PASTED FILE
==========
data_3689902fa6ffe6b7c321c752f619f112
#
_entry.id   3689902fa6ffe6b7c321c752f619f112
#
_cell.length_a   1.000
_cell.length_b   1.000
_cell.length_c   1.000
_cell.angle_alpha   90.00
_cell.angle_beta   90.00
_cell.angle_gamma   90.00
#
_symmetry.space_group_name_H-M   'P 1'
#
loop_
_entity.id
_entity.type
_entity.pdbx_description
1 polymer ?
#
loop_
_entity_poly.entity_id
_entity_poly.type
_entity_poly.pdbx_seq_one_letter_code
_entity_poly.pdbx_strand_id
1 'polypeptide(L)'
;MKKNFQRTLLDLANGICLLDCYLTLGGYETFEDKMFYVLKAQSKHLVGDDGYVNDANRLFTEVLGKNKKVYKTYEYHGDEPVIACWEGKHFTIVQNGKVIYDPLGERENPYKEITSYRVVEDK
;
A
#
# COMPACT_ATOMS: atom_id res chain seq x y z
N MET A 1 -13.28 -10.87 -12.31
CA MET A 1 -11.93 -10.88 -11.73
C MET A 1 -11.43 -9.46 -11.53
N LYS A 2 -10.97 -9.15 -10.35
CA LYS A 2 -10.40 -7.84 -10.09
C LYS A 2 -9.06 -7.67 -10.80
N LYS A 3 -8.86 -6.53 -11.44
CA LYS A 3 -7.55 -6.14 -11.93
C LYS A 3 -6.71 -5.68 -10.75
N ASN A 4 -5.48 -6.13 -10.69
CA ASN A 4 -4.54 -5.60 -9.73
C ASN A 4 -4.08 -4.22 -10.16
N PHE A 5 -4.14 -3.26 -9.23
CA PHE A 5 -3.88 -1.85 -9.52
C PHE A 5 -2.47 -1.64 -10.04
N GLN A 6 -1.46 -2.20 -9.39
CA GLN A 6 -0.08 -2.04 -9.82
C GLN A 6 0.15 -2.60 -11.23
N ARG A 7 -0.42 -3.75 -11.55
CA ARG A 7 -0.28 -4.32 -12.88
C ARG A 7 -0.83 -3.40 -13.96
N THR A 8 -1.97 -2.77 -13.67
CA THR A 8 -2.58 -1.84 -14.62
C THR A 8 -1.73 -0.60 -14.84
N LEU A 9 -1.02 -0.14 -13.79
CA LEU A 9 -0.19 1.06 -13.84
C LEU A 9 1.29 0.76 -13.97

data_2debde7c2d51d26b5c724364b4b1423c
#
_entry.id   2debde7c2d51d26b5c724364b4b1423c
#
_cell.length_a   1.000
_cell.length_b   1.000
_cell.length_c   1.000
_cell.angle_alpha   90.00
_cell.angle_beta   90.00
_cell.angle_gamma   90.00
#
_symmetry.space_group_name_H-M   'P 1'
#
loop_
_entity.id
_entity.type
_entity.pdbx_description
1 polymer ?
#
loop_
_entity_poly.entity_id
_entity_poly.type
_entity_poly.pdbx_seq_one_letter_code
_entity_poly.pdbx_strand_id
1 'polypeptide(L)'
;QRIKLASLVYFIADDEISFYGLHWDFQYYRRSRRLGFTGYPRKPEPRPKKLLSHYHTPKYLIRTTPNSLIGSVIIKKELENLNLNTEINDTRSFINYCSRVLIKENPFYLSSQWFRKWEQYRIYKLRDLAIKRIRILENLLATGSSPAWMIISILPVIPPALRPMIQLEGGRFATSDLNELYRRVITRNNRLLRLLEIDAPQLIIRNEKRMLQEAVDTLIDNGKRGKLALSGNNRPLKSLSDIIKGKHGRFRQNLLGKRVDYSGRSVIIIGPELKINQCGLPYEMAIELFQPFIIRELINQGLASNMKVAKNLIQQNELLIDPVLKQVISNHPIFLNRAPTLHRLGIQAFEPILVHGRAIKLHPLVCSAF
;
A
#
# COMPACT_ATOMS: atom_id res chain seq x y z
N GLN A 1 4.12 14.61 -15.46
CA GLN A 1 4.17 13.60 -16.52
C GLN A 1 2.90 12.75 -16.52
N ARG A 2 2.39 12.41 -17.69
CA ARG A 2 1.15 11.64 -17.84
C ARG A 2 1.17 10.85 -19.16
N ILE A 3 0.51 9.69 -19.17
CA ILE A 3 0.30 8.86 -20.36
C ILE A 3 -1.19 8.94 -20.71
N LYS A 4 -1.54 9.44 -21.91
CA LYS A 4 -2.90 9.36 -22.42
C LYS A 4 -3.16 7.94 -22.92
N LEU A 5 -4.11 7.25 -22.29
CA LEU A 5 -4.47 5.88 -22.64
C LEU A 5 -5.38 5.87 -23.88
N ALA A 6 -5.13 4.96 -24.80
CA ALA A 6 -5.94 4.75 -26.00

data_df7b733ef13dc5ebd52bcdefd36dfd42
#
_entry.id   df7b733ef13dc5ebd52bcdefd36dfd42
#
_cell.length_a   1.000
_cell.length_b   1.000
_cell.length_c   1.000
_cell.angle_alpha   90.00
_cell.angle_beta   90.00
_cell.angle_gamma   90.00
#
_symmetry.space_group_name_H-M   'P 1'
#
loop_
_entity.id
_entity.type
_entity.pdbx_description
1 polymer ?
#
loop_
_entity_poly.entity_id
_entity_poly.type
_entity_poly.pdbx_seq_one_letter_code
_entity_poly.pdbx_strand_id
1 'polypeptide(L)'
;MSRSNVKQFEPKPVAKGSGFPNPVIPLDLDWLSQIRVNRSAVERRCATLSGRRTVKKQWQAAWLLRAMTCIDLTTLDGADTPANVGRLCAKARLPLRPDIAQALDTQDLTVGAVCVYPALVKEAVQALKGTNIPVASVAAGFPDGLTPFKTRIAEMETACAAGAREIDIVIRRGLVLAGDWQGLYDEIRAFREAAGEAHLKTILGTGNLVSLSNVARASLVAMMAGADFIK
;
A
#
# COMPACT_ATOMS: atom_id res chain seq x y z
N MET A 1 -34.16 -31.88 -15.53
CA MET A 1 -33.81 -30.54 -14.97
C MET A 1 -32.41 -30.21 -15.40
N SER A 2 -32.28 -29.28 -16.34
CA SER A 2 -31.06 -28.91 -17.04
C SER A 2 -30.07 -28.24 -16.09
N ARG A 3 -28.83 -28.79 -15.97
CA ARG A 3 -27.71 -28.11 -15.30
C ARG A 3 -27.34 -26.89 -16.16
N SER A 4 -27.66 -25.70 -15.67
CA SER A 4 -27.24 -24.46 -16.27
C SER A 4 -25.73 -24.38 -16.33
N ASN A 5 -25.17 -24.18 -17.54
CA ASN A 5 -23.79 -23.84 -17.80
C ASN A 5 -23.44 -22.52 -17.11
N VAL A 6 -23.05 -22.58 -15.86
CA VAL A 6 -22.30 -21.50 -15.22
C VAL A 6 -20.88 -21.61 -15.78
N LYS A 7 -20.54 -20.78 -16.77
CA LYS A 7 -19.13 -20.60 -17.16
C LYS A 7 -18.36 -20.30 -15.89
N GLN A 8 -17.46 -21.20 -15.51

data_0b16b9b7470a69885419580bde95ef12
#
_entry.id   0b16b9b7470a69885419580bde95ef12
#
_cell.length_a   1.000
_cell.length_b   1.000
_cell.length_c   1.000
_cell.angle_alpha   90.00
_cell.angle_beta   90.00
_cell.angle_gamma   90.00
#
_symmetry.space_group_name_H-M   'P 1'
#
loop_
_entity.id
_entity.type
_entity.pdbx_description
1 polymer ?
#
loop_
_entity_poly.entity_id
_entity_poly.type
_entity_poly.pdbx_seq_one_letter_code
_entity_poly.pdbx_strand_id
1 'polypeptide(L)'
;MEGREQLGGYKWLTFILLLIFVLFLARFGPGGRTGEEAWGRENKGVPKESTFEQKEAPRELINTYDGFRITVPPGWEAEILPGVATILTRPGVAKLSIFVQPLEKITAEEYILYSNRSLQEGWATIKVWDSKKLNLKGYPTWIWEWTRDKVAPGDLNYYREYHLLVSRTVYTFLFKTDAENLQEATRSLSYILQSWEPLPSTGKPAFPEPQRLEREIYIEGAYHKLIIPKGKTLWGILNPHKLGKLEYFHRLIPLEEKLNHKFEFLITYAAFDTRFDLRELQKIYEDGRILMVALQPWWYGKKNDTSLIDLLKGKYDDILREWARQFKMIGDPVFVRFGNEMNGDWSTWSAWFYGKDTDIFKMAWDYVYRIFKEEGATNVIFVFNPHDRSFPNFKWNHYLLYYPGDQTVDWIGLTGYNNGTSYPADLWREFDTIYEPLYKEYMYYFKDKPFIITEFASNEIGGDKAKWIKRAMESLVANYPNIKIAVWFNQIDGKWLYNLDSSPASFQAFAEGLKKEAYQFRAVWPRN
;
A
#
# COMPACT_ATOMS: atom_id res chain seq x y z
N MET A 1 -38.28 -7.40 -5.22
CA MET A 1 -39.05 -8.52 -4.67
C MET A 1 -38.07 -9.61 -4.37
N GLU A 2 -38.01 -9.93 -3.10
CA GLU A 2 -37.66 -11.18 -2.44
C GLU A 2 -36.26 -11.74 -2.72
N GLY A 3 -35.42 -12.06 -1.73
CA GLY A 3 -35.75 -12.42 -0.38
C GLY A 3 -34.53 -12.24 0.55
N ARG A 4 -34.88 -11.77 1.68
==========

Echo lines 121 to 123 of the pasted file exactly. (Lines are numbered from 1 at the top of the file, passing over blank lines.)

_entity.pdbx_description
1 polymer ?
#